July 11, 2000
City Council Retreats
Heated Debate With County On Loss of Taxes
By Amy Williams
CLOVIS -- The Clovis City
Council unanimously reversed its previous stance on cleaning up
the urban blight zone in Southwest Clovis. The proposed work would
have been done in an area bounded by Shaw, Clovis Avenue, and Winery
Avenue and sections of Ashlan and Gettysburg avenues. Area residents
have shown widespread support for redevelopment of the area in question.
In recent weeks the Fresno County Board
of Supervisors were critical of Clovis announced intentions to redevelop
the neighborhood. County officials have alleged that the City Council
had not identified a sufficient justification that would meet requirements
for obtaining state redevelopment areas and that not all of the
Southwest site was blighted.
At its June 19th Council meeting an ordinance
approving adopting the Redevelopment Plan was considered and discussed
at length. Steven Peck reviewed the uses within the area and described
the low property values for single family homes and the overcrowding,
lack of open space, calls for police services, and the general economic
conditions in the area.
Mr. Peck reviewed the substandard physical
conditions in the area. Police Corporal Lonnie Amerjan, reviewed
the calls for service in the area and indicated that 36% of all
City calls were for the Southwest area.
Lonnie Amerjan reviewed the police problems
in the area and the physical conditions of the dwelling units in
the area. Lonnie Amerjan reported on the CARE Clovis Program.
Officer Amerjan indicated that there were
10 beat officers assigned to the area and reviewed the contents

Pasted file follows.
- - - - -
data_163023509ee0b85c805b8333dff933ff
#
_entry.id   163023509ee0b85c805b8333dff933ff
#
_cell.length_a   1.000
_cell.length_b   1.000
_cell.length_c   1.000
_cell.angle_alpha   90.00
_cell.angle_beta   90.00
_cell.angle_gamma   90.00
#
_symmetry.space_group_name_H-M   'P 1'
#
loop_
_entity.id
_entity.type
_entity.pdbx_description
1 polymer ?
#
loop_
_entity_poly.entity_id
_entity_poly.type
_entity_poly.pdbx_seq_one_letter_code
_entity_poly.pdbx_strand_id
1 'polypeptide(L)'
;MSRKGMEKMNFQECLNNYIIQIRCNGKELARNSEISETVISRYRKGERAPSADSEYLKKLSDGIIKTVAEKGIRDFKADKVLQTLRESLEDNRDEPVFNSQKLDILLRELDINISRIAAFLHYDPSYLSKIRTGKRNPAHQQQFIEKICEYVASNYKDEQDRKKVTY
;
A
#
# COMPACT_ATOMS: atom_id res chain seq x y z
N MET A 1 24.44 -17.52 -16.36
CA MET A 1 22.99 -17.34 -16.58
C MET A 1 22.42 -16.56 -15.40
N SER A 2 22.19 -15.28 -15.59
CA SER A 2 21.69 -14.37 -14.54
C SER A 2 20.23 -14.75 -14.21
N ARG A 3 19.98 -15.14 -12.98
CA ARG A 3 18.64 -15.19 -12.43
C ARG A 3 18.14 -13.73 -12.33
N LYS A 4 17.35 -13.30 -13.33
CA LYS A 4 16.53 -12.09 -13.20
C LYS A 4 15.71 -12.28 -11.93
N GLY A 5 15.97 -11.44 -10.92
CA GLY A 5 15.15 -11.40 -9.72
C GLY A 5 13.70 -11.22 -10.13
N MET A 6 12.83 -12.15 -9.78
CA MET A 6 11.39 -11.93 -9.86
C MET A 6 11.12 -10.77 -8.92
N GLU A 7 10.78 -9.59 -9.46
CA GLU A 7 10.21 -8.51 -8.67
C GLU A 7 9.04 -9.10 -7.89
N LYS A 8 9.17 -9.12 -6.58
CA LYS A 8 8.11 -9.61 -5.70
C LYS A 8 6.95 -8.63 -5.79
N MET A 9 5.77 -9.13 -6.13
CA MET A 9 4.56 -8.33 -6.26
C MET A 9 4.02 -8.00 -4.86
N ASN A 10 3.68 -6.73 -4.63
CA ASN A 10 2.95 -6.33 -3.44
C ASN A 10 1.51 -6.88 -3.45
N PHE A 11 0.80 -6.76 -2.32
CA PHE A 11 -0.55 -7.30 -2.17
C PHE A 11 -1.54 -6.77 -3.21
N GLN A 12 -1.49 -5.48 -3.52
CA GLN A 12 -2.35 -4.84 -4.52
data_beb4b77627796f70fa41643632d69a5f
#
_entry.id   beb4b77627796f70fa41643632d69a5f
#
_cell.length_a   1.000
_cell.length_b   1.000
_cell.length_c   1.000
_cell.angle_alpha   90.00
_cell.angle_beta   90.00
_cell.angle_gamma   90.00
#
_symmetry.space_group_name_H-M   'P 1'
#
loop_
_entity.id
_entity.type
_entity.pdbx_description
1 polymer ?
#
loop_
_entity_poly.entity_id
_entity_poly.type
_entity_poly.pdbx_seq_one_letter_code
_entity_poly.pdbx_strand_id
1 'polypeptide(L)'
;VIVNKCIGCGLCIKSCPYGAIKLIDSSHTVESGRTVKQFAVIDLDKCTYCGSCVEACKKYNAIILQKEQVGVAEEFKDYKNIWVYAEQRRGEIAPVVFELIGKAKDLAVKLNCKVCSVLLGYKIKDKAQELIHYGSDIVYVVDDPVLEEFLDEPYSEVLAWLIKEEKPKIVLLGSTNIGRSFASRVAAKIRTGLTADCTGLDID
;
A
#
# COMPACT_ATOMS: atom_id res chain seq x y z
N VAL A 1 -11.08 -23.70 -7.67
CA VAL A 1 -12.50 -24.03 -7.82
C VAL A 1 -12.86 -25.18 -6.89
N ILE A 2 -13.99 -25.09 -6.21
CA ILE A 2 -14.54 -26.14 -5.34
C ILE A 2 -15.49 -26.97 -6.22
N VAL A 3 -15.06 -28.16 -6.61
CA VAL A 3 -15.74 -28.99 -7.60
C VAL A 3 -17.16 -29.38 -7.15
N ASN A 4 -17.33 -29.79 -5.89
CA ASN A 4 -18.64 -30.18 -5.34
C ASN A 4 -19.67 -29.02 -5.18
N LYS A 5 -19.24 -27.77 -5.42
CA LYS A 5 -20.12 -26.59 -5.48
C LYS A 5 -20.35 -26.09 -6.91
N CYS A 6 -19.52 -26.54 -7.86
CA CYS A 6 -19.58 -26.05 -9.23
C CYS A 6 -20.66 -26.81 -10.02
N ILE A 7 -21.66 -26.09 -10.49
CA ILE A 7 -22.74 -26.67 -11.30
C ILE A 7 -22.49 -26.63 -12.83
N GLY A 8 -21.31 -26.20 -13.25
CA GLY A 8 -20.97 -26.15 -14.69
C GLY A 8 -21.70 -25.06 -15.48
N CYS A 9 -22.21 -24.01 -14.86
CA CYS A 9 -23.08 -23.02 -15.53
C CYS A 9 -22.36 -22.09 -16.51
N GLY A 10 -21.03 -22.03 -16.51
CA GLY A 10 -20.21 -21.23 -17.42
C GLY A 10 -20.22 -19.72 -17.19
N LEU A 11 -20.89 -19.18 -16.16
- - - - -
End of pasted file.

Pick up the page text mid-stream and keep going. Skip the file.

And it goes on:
of Exhibit 8 submitted for the record. Housing Project Manager Tina
Sumner reviewed the conditions within the area, especially problems
not visible from the outside of the home.
Ruben Castillo, Chief Deputy Counsel for
Fresno County, stated that most of the area was not blighted and
presented evidence of misuse of the redevelopment process of government
by the City Council.
According to a Clovis Free Press
news source at the County of Fresno, as much as $10-12 million in
urban renewal funds may be at risk in potentially lost property-taxes
if Clovis had moved to start redevelopment work on the site. In
what is perhaps and overstatement of the case, the official told
reporters that the Clovis City Council could put at risk moneys
already budgeted by the Supervisors for such things as operations
at the County Courthouse like criminal courts and jails.
In a surprising show of resistance to such
arguments, the Council pointed out that County government would
benefit from increased property tax revenues after the redevelopment
project was completed.
At a recent Council meeting when the Council
was challenged by a member of the public as to the extent of the
Council's zoning authority, Mayor Harry Armstrong said, "Well,
we've been here so long we can do just about anything we want to
around here!" However, a new era of
humility was readily apparent at last night's Council meeting when
Mayor Armstrong acknowledge the higher authority of the Fresno County
Board of Supervisors as he addressed that issue with the comment,"
I hope that Big Brother sees the light and continues to work
with the City of Clovis". Plans for funding the Mayor's redevelopment
project for Southwest Clovis do not appear to be in the works, unless
Clovis voters can be persuaded to take on more City debt. Minutes
of the June 19th meeting may be reviewed by clicking on-- Minutes.
Note: The California Constitution, Art. XI, Sec. 20 specifies the
limitations on City expenditures prohibiting spending in excess
of 5% of current bond revenues, unless previously authorized by
a two-thirds vote of the of the electors. If you would like to download
the Council Minutes and don't
have the free Adobe software viewer, please go to the Adobe
download page ] .
©2000 Clovis Free Press. All